But a trip into the neighbouring Santa Monica zone – it seems the Earth has been divided into small, easily-controllable fiefdoms each headed by a compliant governor, happy to toady to his or her alien overlords – in search of his middle child Charlie, who got separated from his family in the attack, sees Will exposed as far more than just a neighbourhood mechanic.

 

 

Forced into collaboration with the proxy human regime, Will finds himself torn between his new role as a police investigator for Homeland Security, which has now well and truly grown into its ominous sounding name, and his desire to uphold the old values, freedoms and values that were the cornerstone of his former career.

Kate on the other hand is taking a far more active role in resisting alien rule, working with the Resistance in concert with old family friend Eric Broussard (Tory Kittles) and now thanks to Will’s unexpected ascension, a mole  among the enemy.

While Will would no doubt be sympathetic to Kate’s actions, he’s unaware of her secret activities, his only concern being safeguarding the safety of his family, an altogether more pressing priority now his son is missing.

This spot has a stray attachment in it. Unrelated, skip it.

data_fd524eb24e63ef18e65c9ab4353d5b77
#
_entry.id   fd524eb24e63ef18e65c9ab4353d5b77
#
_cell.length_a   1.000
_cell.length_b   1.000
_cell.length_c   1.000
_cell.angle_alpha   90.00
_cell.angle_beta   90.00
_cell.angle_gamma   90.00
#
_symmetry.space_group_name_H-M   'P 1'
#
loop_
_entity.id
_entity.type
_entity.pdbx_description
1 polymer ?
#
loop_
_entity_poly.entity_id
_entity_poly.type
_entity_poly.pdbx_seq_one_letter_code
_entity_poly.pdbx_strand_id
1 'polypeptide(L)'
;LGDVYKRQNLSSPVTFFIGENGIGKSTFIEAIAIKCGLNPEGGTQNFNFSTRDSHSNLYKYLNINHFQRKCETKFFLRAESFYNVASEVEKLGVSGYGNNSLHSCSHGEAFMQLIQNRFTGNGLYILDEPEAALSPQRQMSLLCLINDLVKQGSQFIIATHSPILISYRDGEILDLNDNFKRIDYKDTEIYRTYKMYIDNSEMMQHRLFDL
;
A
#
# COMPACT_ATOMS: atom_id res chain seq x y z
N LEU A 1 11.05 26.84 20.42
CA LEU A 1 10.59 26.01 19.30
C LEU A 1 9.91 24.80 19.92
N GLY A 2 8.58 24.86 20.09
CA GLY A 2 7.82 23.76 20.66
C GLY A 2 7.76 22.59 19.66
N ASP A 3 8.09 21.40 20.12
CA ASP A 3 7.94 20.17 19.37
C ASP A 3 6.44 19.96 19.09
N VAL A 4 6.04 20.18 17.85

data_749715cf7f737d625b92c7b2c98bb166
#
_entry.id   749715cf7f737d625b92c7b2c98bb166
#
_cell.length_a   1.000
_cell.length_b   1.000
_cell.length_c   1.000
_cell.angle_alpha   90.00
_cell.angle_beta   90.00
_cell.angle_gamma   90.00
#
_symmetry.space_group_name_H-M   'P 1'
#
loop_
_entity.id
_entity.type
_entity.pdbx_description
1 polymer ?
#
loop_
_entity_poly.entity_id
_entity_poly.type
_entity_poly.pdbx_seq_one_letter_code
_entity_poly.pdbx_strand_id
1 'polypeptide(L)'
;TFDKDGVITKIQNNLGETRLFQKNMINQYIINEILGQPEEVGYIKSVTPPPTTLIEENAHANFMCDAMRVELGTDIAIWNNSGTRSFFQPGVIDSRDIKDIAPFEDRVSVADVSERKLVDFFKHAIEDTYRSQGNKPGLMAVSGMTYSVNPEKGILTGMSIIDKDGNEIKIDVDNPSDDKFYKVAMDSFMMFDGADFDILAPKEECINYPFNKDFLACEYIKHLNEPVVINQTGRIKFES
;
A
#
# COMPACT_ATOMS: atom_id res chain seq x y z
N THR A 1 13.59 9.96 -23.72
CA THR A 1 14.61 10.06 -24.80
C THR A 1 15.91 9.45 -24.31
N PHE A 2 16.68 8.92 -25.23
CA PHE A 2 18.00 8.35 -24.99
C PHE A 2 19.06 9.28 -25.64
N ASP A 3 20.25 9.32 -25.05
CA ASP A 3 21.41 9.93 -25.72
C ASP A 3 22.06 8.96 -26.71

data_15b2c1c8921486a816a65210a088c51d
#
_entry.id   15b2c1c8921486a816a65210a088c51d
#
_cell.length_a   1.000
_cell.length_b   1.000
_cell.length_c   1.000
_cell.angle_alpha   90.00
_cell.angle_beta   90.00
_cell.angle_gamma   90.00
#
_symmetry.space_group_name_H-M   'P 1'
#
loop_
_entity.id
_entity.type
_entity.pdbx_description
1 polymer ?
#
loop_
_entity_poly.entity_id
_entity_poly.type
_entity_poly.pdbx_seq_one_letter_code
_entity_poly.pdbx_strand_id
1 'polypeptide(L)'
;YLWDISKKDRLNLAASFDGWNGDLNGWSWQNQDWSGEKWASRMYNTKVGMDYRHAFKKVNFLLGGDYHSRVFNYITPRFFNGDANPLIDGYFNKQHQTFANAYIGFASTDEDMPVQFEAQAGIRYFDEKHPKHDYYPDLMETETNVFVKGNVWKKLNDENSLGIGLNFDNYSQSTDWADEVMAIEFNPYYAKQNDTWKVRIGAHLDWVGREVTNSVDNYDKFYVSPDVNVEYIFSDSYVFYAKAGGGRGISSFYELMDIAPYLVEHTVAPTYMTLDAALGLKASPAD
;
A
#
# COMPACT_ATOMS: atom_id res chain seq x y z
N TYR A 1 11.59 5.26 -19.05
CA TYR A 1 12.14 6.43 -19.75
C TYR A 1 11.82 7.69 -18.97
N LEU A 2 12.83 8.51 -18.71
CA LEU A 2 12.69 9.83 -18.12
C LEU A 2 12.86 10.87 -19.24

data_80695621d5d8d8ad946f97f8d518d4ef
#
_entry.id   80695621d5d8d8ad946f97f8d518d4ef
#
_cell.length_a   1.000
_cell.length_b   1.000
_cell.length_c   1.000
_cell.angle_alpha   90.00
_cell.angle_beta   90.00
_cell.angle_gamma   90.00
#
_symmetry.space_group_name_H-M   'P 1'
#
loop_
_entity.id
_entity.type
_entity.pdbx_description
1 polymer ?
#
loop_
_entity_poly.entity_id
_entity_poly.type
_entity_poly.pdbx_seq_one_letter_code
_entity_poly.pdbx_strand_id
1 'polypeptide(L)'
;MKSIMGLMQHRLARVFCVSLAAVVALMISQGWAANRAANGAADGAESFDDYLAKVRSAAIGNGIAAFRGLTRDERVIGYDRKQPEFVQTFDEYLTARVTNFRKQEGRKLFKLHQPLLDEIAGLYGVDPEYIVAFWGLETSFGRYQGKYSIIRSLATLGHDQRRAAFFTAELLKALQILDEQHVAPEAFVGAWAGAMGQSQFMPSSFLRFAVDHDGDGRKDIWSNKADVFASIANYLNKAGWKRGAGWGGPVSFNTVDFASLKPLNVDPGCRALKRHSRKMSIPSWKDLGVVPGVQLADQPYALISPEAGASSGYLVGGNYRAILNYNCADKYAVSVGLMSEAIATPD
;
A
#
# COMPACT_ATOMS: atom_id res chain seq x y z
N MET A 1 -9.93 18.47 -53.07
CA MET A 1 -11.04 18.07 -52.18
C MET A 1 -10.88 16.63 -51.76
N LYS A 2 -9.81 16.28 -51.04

Thus is borne a dilemma of epically dramatic proportions as Will must dance between his role as an unwilling collaborator – he only agrees to take on the role after the local governor, Alan Snyder (Peter Jaconson) who lives in luxury with the rest of the toadying elite in the Green Zone up in LA’s canyons, dangles the possibility of Charlie being returned to him; that and his family not dying – and a man who must intrinsically do the right thing.

It’s not simply training, it’s innate to his being, marking Will as a good man in an impossibly bad situation.

Where Colony excels, apart from establishing a sense of time and place in elegantly-quick, exposition-light fashion – we are shown glancing shots of barbed wire on fences and drones moving about in the distance – is its establishment of the almost-impossible-to-navigate moral conundrum that confronts will and Kate, and indeed all of humanity.